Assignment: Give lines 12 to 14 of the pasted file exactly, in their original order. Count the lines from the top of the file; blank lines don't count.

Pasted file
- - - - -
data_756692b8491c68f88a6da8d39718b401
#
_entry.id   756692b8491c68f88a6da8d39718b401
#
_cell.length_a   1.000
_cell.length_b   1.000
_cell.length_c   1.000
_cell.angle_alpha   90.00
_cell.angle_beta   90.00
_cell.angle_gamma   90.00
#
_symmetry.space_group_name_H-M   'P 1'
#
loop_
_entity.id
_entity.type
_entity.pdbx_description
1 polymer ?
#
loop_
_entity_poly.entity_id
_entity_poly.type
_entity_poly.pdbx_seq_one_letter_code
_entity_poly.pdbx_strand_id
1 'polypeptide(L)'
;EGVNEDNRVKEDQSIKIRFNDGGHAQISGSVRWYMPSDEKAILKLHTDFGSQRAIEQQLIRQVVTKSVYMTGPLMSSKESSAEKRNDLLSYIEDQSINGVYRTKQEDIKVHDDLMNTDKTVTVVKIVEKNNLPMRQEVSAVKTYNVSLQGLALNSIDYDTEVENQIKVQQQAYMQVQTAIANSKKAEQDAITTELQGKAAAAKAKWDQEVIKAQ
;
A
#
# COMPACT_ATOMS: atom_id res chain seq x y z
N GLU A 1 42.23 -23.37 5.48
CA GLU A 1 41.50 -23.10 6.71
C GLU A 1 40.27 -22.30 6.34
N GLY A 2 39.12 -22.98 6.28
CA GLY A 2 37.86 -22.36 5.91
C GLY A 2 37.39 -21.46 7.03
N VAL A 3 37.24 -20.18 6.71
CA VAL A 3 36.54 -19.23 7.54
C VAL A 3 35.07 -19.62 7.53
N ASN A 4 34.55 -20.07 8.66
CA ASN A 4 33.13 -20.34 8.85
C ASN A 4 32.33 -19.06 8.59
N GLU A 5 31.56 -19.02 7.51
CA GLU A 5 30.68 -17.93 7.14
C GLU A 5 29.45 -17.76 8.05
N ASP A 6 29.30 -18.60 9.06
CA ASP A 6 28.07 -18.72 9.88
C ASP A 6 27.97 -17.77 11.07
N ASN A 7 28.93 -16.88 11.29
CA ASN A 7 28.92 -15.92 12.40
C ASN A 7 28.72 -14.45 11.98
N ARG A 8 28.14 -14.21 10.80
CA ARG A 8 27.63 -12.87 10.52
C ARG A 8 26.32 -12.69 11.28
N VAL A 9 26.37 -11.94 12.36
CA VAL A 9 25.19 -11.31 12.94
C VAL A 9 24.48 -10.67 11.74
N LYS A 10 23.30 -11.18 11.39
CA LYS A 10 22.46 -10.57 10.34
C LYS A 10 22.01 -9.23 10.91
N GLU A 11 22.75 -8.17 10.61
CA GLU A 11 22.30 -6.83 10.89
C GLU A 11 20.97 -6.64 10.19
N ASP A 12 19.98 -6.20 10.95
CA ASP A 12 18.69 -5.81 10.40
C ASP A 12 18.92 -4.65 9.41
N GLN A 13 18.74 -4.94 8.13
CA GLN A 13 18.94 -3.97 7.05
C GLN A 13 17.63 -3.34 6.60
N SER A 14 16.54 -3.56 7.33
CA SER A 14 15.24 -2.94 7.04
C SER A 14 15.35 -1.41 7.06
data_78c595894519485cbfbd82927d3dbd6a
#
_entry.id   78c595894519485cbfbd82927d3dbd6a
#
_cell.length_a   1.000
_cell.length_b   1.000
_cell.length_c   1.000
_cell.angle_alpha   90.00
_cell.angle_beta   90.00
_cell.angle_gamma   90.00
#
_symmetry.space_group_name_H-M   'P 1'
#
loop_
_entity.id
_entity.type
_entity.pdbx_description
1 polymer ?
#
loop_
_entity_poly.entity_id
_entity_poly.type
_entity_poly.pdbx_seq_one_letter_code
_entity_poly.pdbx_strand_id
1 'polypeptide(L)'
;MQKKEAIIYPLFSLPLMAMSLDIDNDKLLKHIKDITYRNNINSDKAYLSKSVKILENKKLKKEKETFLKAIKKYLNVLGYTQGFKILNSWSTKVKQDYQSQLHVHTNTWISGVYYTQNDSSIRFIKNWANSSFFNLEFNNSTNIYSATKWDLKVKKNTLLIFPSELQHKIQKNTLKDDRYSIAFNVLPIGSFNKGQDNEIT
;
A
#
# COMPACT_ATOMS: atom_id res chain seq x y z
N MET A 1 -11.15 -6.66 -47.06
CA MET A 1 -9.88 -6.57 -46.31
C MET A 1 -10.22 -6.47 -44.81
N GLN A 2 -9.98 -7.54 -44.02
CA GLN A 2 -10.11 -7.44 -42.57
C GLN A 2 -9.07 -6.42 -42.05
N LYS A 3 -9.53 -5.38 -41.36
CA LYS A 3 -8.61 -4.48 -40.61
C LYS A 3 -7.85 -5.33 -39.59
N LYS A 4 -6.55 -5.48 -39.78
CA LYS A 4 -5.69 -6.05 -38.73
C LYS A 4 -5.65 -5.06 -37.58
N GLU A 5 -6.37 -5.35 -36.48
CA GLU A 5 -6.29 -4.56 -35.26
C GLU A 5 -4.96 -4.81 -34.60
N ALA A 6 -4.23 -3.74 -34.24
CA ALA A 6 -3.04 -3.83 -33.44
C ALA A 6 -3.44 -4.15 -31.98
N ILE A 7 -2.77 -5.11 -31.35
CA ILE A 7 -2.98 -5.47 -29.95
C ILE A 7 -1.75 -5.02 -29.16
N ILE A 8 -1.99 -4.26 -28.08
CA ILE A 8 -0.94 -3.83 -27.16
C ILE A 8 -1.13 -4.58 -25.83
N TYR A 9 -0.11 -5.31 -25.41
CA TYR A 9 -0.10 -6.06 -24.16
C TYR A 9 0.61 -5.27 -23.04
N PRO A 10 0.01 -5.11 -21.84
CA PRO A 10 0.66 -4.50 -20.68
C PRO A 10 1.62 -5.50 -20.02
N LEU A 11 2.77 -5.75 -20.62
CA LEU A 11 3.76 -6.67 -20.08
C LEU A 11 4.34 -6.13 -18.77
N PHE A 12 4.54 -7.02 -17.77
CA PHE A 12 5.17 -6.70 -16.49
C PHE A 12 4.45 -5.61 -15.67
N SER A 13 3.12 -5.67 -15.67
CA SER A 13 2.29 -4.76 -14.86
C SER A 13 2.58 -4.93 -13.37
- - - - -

_symmetry.space_group_name_H-M   'P 1'
#
loop_